In 2012 the Parliament of the Republic of Lithuania endorsed the Lithuanian state progress strategy “Lithuania 2030”. The document outlines the strategic development directions for Lithuania that would help the state to become a “modern, proactive country, open to the world, and cherishing own national identity.” One of the core development directions suggested for the state is the Nordic geopolitical orientation: the declared goal is to become an integral part of the Nordic and the Baltic region, which includes the five Nordic and the three Baltic states. The authors of the strategy also note that the creation of the region would require the assimilation of values between the countries, when “different identities and traditions are recognized, but also the convergence of values is stressed, which is based on the modern values that are inseparable from the successful existence of the welfare state.”
The objective set for Lithuania, to become an integral part of the Nordic-Baltic region, based on common values, seems quite ambitious. So far, the concept of a broader Baltic region has not been clearly defined in the political discourse neither in Lithuania, nor in the neighbouring countries. Whilst analysing the regional identities of the Baltic and Nordic countries, the researchers note that the discourse of Lithuanian, Latvian and Estonian top-level officials is dominated by the focus on the Baltic sub-region consisting of the three Baltic states, and based on the principles of security, sovereignty and transatlantic integration (contrasted to orientation to Russia). Moreover, the Nordic and the three Baltic countries have a separate history, differing level of economic development, and the quality of democracy, therefore it is rather unrealistic to expect that the societies in these countries might become completely similar in less than twenty years. On the other hand, it seems that a large part of the Lithuanian population would not oppose orientation to the North: the public opinion polls conducted in 2008 revealed that about 40 per cent of the population supports the identification with the Northern Europe.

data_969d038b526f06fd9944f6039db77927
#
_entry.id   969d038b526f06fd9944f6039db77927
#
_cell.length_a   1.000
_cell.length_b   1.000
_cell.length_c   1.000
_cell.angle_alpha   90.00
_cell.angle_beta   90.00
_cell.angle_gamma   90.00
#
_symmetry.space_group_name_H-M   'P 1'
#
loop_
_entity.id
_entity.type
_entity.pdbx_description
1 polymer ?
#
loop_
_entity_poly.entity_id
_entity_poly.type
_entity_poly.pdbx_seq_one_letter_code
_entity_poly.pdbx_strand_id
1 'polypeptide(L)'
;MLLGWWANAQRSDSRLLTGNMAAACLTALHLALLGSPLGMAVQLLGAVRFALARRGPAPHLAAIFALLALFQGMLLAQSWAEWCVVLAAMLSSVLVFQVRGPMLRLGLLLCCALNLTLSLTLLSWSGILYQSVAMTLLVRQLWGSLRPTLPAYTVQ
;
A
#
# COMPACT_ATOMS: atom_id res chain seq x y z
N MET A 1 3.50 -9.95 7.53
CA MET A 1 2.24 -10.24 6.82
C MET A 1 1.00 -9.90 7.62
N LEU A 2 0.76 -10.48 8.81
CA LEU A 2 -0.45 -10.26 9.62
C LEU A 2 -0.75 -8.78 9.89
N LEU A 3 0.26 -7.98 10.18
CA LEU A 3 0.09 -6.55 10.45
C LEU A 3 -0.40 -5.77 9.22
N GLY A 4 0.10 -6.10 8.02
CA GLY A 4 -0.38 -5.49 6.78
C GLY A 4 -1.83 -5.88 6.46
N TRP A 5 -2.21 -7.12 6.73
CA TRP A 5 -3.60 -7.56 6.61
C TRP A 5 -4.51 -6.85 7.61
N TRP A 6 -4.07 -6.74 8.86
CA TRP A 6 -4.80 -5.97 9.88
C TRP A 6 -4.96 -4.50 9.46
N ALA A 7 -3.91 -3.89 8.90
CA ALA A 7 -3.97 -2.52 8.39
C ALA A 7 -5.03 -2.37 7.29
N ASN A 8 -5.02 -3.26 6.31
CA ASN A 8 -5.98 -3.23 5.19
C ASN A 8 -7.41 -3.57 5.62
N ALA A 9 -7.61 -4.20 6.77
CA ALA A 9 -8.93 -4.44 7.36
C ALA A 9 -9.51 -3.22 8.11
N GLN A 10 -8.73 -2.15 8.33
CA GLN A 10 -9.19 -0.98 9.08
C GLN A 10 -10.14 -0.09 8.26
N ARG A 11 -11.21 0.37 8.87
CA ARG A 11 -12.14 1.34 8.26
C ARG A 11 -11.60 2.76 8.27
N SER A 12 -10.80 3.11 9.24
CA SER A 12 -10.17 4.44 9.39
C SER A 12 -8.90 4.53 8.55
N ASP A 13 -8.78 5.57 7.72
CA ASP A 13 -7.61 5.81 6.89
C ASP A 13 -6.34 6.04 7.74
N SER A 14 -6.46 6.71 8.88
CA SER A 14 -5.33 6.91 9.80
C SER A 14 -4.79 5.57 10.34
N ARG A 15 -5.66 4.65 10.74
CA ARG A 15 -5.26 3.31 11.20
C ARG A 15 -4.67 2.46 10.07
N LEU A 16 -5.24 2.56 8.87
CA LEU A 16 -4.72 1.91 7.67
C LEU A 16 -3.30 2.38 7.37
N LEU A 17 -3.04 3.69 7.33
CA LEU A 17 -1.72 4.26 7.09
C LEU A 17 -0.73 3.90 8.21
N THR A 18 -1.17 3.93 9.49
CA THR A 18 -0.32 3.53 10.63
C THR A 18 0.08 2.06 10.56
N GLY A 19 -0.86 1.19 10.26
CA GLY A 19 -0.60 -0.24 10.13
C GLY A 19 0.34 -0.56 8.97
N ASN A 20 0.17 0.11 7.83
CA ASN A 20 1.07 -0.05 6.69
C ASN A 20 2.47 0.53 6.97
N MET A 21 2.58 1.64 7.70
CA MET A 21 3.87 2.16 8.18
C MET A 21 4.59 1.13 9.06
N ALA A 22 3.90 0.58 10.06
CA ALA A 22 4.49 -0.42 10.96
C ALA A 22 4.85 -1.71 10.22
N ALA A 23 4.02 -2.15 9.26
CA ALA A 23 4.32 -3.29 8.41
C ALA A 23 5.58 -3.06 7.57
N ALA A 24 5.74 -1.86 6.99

The study researches the values of the Lithuanian parties with a purpose to identify their similarities to the Nordic value orientation. The study raises three main objectives: 1) finding a way to meaningfully and reasonably measure the similarities of values, 2) identifying the values of Lithuanian political parties and comparing them with the Nordic value orientation, and 3) finding out how many of these ideas are materialized through actual policies.
The research revealed some interesting results – Lithuanian politicians are more “Nordic” than the country’s population as a whole. It seems that the crucial prerequisite for seeking integration into the Nordic-Baltic region, based on common values, actually exists. However, it should be noted that the values and attitudes of parties and politicians differ from one another, while the values declared are not always complied with in practice.
See the Study here.